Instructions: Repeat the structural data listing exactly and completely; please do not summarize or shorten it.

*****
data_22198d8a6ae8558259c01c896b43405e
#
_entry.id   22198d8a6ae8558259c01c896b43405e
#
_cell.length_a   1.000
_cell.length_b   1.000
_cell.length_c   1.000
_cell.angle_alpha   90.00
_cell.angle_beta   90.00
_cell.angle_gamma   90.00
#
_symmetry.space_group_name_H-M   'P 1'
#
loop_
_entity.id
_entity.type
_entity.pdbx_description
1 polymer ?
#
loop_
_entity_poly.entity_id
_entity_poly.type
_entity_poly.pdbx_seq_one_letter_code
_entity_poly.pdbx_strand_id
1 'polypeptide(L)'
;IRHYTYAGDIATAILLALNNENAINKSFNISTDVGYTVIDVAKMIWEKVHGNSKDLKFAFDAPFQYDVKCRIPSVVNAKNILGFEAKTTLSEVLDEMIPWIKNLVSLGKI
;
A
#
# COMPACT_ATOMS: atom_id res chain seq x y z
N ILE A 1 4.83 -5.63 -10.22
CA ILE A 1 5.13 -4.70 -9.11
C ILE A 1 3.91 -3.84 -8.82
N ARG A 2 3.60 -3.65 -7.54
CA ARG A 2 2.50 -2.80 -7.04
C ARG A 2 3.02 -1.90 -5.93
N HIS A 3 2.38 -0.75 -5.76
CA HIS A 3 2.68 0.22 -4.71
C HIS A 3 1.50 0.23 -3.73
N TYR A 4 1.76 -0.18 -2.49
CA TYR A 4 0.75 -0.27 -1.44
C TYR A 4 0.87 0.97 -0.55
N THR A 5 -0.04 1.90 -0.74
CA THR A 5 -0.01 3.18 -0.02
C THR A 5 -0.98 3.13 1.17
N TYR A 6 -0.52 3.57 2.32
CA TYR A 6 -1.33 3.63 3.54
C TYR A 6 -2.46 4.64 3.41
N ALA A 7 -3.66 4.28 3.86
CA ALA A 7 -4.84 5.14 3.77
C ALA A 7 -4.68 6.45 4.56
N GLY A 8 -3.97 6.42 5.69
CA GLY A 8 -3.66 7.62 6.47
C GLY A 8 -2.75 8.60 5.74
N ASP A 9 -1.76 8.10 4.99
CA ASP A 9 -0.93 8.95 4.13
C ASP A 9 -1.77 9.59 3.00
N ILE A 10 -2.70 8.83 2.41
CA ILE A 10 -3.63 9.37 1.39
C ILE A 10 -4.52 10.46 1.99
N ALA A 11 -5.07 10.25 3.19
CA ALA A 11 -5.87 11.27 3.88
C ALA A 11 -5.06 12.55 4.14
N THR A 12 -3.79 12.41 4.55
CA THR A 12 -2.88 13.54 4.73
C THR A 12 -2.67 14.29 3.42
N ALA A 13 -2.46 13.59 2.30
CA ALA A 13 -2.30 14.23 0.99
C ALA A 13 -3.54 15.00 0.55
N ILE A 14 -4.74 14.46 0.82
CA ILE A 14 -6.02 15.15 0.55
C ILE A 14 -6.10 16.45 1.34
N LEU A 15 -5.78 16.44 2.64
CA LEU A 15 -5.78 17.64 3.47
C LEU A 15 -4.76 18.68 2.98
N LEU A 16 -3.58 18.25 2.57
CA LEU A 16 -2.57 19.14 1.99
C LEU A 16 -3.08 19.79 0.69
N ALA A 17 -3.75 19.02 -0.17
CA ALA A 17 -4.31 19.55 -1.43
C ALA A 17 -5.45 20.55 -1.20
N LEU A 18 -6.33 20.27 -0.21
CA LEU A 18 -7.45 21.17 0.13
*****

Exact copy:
data_22198d8a6ae8558259c01c896b43405e
#
_entry.id   22198d8a6ae8558259c01c896b43405e
#
_cell.length_a   1.000
_cell.length_b   1.000
_cell.length_c   1.000
_cell.angle_alpha   90.00
_cell.angle_beta   90.00
_cell.angle_gamma   90.00
#
_symmetry.space_group_name_H-M   'P 1'
#
loop_
_entity.id
_entity.type
_entity.pdbx_description
1 polymer ?
#
loop_
_entity_poly.entity_id
_entity_poly.type
_entity_poly.pdbx_seq_one_letter_code
_entity_poly.pdbx_strand_id
1 'polypeptide(L)'
;IRHYTYAGDIATAILLALNNENAINKSFNISTDVGYTVIDVAKMIWEKVHGNSKDLKFAFDAPFQYDVKCRIPSVVNAKNILGFEAKTTLSEVLDEMIPWIKNLVSLGKI
;
A
#
# COMPACT_ATOMS: atom_id res chain seq x y z
N ILE A 1 4.83 -5.63 -10.22
CA ILE A 1 5.13 -4.70 -9.11
C ILE A 1 3.91 -3.84 -8.82
N ARG A 2 3.60 -3.65 -7.54
CA ARG A 2 2.50 -2.80 -7.04
C ARG A 2 3.02 -1.90 -5.93
N HIS A 3 2.38 -0.75 -5.76
CA HIS A 3 2.68 0.22 -4.71
C HIS A 3 1.50 0.23 -3.73
N TYR A 4 1.76 -0.18 -2.49
CA TYR A 4 0.75 -0.27 -1.44
C TYR A 4 0.87 0.97 -0.55
N THR A 5 -0.04 1.90 -0.74
CA THR A 5 -0.01 3.18 -0.02
C THR A 5 -0.98 3.13 1.17
N TYR A 6 -0.52 3.57 2.32
CA TYR A 6 -1.33 3.63 3.54
C TYR A 6 -2.46 4.64 3.41
N ALA A 7 -3.66 4.28 3.86
CA ALA A 7 -4.84 5.14 3.77
C ALA A 7 -4.68 6.45 4.56
N GLY A 8 -3.97 6.42 5.69
CA GLY A 8 -3.66 7.62 6.47
C GLY A 8 -2.75 8.60 5.74
N ASP A 9 -1.76 8.10 4.99
CA ASP A 9 -0.93 8.95 4.13
C ASP A 9 -1.77 9.59 3.00
N ILE A 10 -2.70 8.83 2.41
CA ILE A 10 -3.63 9.37 1.39
C ILE A 10 -4.52 10.46 1.99
N ALA A 11 -5.07 10.25 3.19
CA ALA A 11 -5.87 11.27 3.88
C ALA A 11 -5.06 12.55 4.14
N THR A 12 -3.79 12.41 4.55
CA THR A 12 -2.88 13.54 4.73
C THR A 12 -2.67 14.29 3.42
N ALA A 13 -2.46 13.59 2.30
CA ALA A 13 -2.30 14.23 0.99
C ALA A 13 -3.54 15.00 0.55
N ILE A 14 -4.74 14.46 0.82
CA ILE A 14 -6.02 15.15 0.55
C ILE A 14 -6.10 16.45 1.34
N LEU A 15 -5.78 16.44 2.64
CA LEU A 15 -5.78 17.64 3.47
C LEU A 15 -4.76 18.68 2.98
N LEU A 16 -3.58 18.25 2.57
CA LEU A 16 -2.57 19.14 1.99
C LEU A 16 -3.08 19.79 0.69
N ALA A 17 -3.75 19.02 -0.17
CA ALA A 17 -4.31 19.55 -1.43
C ALA A 17 -5.45 20.55 -1.20
N LEU A 18 -6.33 20.27 -0.21
CA LEU A 18 -7.45 21.17 0.13